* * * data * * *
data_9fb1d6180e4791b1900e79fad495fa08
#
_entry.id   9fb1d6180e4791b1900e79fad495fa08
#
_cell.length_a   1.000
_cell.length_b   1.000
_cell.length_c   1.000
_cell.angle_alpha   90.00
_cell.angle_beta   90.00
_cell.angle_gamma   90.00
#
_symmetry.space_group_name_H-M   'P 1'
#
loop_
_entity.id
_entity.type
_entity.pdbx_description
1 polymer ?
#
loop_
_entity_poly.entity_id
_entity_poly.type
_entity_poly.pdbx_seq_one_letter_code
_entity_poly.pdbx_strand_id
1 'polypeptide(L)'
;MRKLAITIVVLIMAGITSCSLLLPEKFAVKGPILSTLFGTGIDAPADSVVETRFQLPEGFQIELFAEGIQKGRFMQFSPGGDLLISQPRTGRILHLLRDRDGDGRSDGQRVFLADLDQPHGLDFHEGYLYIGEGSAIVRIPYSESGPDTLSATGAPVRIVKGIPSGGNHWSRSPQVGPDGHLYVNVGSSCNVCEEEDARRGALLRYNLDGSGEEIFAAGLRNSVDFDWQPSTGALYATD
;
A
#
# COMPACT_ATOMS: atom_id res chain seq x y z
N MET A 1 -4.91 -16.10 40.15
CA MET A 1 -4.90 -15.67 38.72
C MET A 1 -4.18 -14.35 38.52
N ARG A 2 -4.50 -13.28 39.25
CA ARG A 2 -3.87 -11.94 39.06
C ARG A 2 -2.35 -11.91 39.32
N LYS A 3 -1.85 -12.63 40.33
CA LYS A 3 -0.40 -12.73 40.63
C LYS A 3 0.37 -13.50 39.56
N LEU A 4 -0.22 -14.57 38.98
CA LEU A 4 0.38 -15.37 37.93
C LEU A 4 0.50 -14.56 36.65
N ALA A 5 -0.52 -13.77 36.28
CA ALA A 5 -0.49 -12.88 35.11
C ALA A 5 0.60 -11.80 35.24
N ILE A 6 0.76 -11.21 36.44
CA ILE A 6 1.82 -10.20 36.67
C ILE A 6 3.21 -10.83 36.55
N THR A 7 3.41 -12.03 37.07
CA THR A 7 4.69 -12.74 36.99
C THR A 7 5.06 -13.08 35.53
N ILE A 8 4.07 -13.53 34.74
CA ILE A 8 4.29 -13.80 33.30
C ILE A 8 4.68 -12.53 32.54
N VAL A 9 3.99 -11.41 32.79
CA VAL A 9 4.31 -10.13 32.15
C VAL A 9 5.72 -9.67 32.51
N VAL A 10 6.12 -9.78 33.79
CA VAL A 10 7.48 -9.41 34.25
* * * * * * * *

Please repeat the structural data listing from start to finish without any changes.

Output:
data_9fb1d6180e4791b1900e79fad495fa08
#
_entry.id   9fb1d6180e4791b1900e79fad495fa08
#
_cell.length_a   1.000
_cell.length_b   1.000
_cell.length_c   1.000
_cell.angle_alpha   90.00
_cell.angle_beta   90.00
_cell.angle_gamma   90.00
#
_symmetry.space_group_name_H-M   'P 1'
#
loop_
_entity.id
_entity.type
_entity.pdbx_description
1 polymer ?
#
loop_
_entity_poly.entity_id
_entity_poly.type
_entity_poly.pdbx_seq_one_letter_code
_entity_poly.pdbx_strand_id
1 'polypeptide(L)'
;MRKLAITIVVLIMAGITSCSLLLPEKFAVKGPILSTLFGTGIDAPADSVVETRFQLPEGFQIELFAEGIQKGRFMQFSPGGDLLISQPRTGRILHLLRDRDGDGRSDGQRVFLADLDQPHGLDFHEGYLYIGEGSAIVRIPYSESGPDTLSATGAPVRIVKGIPSGGNHWSRSPQVGPDGHLYVNVGSSCNVCEEEDARRGALLRYNLDGSGEEIFAAGLRNSVDFDWQPSTGALYATD
;
A
#
# COMPACT_ATOMS: atom_id res chain seq x y z
N MET A 1 -4.91 -16.10 40.15
CA MET A 1 -4.90 -15.67 38.72
C MET A 1 -4.18 -14.35 38.52
N ARG A 2 -4.50 -13.28 39.25
CA ARG A 2 -3.87 -11.94 39.06
C ARG A 2 -2.35 -11.91 39.32
N LYS A 3 -1.85 -12.63 40.33
CA LYS A 3 -0.40 -12.73 40.63
C LYS A 3 0.37 -13.50 39.56
N LEU A 4 -0.22 -14.57 38.98
CA LEU A 4 0.38 -15.37 37.93
C LEU A 4 0.50 -14.56 36.65
N ALA A 5 -0.52 -13.77 36.28
CA ALA A 5 -0.49 -12.88 35.11
C ALA A 5 0.60 -11.80 35.24
N ILE A 6 0.76 -11.21 36.44
CA ILE A 6 1.82 -10.20 36.67
C ILE A 6 3.21 -10.83 36.55
N THR A 7 3.41 -12.03 37.07
CA THR A 7 4.69 -12.74 36.99
C THR A 7 5.06 -13.08 35.53
N ILE A 8 4.07 -13.53 34.74
CA ILE A 8 4.29 -13.80 33.30
C ILE A 8 4.68 -12.53 32.54
N VAL A 9 3.99 -11.41 32.79
CA VAL A 9 4.31 -10.13 32.15
C VAL A 9 5.72 -9.67 32.51
N VAL A 10 6.12 -9.78 33.79
CA VAL A 10 7.48 -9.41 34.25